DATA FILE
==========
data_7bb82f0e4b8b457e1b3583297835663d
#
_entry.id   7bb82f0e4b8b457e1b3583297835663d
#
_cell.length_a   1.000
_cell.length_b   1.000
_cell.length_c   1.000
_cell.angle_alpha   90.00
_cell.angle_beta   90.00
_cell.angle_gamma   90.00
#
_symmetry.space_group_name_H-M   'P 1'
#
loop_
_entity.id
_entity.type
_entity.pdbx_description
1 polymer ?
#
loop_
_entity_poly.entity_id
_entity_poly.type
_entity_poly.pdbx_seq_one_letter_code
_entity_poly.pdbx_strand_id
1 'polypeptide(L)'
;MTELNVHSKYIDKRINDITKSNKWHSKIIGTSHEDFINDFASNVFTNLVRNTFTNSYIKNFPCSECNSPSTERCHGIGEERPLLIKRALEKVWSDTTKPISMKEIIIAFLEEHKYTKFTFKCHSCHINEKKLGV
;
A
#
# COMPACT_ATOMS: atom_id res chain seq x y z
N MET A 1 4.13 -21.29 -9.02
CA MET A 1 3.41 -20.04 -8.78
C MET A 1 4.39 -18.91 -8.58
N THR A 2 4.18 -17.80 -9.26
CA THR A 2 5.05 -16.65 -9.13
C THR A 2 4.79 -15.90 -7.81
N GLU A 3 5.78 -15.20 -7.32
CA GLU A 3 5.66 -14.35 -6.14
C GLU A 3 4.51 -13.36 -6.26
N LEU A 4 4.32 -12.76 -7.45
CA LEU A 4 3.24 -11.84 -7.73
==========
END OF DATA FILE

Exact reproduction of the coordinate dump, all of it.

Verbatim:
data_7bb82f0e4b8b457e1b3583297835663d
#
_entry.id   7bb82f0e4b8b457e1b3583297835663d
#
_cell.length_a   1.000
_cell.length_b   1.000
_cell.length_c   1.000
_cell.angle_alpha   90.00
_cell.angle_beta   90.00
_cell.angle_gamma   90.00
#
_symmetry.space_group_name_H-M   'P 1'
#
loop_
_entity.id
_entity.type
_entity.pdbx_description
1 polymer ?
#
loop_
_entity_poly.entity_id
_entity_poly.type
_entity_poly.pdbx_seq_one_letter_code
_entity_poly.pdbx_strand_id
1 'polypeptide(L)'
;MTELNVHSKYIDKRINDITKSNKWHSKIIGTSHEDFINDFASNVFTNLVRNTFTNSYIKNFPCSECNSPSTERCHGIGEERPLLIKRALEKVWSDTTKPISMKEIIIAFLEEHKYTKFTFKCHSCHINEKKLGV
;
A
#
# COMPACT_ATOMS: atom_id res chain seq x y z
N MET A 1 4.13 -21.29 -9.02
CA MET A 1 3.41 -20.04 -8.78
C MET A 1 4.39 -18.91 -8.58
N THR A 2 4.18 -17.80 -9.26
CA THR A 2 5.05 -16.65 -9.13
C THR A 2 4.79 -15.90 -7.81
N GLU A 3 5.78 -15.20 -7.32
CA GLU A 3 5.66 -14.35 -6.14
C GLU A 3 4.51 -13.36 -6.26
N LEU A 4 4.32 -12.76 -7.45
CA LEU A 4 3.24 -11.84 -7.73